Established in 1995, Yahoo was one of the first internet juggernauts, serving as a portal into the web for hundreds of thousands of internet n00bs. Today, well, it’s big and it has… stuff on it. News, sports, games, other stuff, and then there are its more well rewarded properties: Flickr and Marissa Mayer (CEO and President since July 2012). The latter reinvigorated the former earlier this year with modicum success and now Mayer is trying to bring Yahoo back into the public’s awareness. And boy, she did. Thirty days ago, Yahoo announced it would be changing its logo at midnight today and that in the 29 days leading to it they would put up a new logo. After much build-up the new logo has been introduced and was designed by Mayer herself and Yahoo’s in-house design team.
The new logo will be a modern redesign that’s more reflective of our reimagined design and new experiences. To get everyone warmed up, we are kicking off 30 days of change. Beginning now, we will display a variation of the logo on our homepage and throughout our network in the U.S. for the next month. It’s our way of having some fun while honoring the legacy of our present logo.
We also want to preserve the character that is unique to Yahoo! — fun, vibrant, and welcoming — so we’ll be keeping the color purple, our iconic exclamation point and of course the famous yodel. After all, some things never go out of style.
The reactions to Yahoo’s 30 Days of Change stunt were mostly negative at worst and skeptical at best. No one came out and said “This is going to be great! Yahoo has my undivided attention for 30 days!”. It got a lot of publicity on the first and second days and then it fizzled slowly, even for me — where my job is to keep tabs on things like this, I just didn’t bother checking anymore. But, in contrast to most opinions, I actually thought this was a pretty astute idea: (1) It preemptively warned the millions of people that read Yahoo that change was coming so that there weren’t any surprises; (2) it demonstrated an exhaustive exploration of potential logos, basically shutting down all the usual “Isn’t my Yahoo logo better?” Dribbble posts; and (3) no one, not a single company this size or any size, has ever done this. Whether it was a good or bad idea isn’t the ultimate point, the fact that they did it was ingenious in itself.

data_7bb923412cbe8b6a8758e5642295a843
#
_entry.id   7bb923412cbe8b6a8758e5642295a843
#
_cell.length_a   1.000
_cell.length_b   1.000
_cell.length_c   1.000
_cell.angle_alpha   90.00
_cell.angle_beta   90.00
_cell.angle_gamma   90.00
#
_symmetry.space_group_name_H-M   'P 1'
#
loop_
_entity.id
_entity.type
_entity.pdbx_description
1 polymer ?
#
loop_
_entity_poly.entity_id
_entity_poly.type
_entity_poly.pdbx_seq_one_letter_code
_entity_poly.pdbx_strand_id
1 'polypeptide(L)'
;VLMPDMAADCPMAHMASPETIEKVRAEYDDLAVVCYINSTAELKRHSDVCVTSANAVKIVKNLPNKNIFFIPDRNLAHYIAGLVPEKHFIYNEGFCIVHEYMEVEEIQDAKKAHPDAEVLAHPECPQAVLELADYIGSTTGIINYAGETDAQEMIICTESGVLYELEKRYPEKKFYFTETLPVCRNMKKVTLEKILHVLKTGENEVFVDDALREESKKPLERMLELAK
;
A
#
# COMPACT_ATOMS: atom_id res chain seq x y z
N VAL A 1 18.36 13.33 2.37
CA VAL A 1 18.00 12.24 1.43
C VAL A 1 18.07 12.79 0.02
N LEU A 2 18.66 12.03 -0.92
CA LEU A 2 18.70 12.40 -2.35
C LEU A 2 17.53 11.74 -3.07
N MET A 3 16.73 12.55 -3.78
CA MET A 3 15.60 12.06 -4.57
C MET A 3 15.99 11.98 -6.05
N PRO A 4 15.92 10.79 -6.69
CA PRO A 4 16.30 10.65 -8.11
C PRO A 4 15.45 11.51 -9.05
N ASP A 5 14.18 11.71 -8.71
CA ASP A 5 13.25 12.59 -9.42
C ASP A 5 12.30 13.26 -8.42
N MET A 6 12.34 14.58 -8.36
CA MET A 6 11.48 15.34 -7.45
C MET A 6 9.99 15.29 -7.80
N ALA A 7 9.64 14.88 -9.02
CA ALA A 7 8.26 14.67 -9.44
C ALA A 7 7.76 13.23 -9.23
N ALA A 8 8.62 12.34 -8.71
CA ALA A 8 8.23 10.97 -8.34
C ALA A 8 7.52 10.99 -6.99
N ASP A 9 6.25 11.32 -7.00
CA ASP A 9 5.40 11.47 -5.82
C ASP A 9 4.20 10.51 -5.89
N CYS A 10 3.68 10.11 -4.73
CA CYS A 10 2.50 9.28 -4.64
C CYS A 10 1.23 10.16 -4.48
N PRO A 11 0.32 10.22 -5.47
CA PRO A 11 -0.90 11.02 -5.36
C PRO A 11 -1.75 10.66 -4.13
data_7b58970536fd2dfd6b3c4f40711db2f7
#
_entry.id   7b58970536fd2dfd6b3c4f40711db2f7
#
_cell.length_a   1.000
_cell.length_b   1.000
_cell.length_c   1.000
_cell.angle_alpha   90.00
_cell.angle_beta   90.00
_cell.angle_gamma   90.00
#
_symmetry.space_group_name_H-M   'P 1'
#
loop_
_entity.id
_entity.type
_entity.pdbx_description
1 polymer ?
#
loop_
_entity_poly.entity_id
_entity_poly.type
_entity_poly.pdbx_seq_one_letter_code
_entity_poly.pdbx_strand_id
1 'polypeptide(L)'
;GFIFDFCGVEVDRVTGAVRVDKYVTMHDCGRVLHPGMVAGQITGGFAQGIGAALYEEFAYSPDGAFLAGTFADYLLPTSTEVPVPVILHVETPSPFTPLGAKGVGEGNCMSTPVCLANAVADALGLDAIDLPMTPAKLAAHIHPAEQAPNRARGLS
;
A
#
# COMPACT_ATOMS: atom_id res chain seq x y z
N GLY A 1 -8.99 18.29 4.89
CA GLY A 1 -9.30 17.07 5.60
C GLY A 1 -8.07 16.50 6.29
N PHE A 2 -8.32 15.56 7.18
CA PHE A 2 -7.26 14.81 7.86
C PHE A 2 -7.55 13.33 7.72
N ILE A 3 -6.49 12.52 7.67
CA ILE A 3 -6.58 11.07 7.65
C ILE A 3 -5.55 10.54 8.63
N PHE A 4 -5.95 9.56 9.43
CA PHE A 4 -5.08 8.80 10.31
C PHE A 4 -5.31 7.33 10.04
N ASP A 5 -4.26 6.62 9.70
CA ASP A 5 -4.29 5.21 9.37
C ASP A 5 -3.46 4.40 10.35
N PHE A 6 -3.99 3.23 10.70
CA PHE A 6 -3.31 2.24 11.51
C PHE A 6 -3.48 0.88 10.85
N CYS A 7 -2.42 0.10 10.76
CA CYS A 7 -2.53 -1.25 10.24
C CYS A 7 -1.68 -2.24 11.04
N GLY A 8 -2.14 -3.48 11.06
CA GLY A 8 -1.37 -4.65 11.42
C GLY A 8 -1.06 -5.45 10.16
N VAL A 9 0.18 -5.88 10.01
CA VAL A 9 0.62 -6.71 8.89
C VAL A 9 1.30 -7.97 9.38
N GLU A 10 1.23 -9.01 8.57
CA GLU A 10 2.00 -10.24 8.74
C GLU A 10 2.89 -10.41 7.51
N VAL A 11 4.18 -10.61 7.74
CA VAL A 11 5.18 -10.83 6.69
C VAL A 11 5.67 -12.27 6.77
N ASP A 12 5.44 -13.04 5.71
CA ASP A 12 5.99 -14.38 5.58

Another complaint was that by showing 29 logos that are basically typographic explorations diminished the importance of the logo design process: You don’t just throw 30 logos out in the wind and see which one flies. No, you are supposed to engage in research and delve into the deepest corners of the company culture to emerge with a single, untouchable logo idea that captures every single essence of the company and… well, let me tell you that idealized process rarely happens, especially with companies this size, where it’s not uncommon, at all, for large design firms to show 10, 20, 30, 100 different logos, all equally feasible as logos to adopt. What made Yahoo’s effort more questionable is that it just seemed like a font-choosing exercise but the point is missed: we need to assume the decision was made that Yahoo needed to have a wordmark, not a doodad or an icon or a new illustration, just typography that seemed fun and was an evolution of the old. Then, all the above explorations are perfectly on target. Some suck, yes, but, again, none of them are out of the realm of possibilities as potential logos and most of them are reflective of what the larger percentage of design firms would have explored and shown to Mayer had they been given the same brief.